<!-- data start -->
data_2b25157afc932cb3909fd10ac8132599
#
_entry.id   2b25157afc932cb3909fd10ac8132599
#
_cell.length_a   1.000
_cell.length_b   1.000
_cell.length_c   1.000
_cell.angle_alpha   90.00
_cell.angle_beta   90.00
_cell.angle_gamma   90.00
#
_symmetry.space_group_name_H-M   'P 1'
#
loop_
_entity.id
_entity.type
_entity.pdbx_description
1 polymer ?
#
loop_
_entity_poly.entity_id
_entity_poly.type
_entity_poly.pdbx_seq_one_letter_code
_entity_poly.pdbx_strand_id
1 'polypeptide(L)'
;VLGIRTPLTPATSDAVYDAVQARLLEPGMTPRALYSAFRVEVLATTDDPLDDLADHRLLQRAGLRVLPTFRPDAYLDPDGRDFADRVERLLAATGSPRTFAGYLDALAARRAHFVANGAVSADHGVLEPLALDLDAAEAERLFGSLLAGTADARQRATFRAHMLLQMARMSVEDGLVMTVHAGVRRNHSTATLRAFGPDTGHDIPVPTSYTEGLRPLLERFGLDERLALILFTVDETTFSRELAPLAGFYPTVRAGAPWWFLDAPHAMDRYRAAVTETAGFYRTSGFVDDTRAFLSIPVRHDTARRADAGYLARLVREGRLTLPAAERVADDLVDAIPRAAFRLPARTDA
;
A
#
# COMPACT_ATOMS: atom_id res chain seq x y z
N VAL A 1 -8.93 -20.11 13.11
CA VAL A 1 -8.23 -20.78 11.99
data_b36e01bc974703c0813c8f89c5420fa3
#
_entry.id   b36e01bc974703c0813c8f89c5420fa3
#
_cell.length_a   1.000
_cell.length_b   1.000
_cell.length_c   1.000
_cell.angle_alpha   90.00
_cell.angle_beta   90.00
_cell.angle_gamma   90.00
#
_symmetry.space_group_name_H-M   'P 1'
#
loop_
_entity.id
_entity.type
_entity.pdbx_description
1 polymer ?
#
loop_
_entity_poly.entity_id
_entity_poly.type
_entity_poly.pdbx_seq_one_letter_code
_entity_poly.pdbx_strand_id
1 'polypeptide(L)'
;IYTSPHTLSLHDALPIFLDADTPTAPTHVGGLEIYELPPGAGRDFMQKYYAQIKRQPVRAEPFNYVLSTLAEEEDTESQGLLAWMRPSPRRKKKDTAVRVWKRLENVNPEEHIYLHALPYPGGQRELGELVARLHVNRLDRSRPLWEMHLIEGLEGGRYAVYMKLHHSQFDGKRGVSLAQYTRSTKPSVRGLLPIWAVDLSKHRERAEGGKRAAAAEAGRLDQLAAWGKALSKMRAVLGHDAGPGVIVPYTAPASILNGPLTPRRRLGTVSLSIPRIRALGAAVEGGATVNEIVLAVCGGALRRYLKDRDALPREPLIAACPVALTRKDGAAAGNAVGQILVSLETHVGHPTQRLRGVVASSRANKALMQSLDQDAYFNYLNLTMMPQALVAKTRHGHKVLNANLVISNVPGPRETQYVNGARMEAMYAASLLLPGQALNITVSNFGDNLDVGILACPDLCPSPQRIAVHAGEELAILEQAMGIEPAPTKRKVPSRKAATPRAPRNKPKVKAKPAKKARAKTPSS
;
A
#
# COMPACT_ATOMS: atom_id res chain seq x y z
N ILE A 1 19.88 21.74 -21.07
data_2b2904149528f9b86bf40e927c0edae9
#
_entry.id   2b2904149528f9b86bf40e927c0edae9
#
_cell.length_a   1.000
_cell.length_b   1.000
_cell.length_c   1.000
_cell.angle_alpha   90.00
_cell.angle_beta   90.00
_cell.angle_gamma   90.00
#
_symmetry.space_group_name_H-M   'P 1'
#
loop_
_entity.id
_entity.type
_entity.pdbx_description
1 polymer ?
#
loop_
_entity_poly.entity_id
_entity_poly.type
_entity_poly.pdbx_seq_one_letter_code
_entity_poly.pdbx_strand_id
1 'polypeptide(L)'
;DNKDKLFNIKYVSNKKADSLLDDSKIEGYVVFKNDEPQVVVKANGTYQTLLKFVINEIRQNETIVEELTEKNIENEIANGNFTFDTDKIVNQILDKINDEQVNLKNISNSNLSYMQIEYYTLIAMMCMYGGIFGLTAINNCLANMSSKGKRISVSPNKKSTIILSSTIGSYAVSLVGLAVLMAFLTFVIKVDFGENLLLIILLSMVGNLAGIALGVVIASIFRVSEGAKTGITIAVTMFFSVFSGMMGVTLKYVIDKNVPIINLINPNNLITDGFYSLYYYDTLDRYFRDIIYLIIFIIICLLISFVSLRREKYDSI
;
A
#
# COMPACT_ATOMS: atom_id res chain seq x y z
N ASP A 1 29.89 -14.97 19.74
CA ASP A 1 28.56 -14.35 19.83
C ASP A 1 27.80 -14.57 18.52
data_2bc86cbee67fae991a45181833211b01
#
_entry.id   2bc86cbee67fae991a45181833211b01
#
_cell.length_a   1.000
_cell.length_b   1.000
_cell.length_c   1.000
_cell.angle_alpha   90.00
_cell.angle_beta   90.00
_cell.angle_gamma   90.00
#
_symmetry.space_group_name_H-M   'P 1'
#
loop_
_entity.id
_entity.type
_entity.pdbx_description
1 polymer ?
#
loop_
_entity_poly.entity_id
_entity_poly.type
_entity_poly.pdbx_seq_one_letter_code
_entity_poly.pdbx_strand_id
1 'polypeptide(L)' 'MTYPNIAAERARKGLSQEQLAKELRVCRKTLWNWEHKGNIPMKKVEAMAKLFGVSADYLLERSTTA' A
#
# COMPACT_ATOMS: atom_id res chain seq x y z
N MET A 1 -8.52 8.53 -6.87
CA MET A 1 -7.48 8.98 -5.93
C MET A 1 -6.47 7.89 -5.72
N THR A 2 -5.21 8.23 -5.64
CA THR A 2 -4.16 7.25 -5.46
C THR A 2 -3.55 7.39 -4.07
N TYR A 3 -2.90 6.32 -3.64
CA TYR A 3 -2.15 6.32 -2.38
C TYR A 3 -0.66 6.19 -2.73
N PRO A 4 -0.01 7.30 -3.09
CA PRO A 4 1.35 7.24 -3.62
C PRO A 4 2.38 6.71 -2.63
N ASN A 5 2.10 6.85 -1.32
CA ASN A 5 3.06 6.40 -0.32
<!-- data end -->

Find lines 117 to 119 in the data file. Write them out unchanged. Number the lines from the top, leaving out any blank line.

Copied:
_entity_poly.entity_id
_entity_poly.type
_entity_poly.pdbx_seq_one_letter_code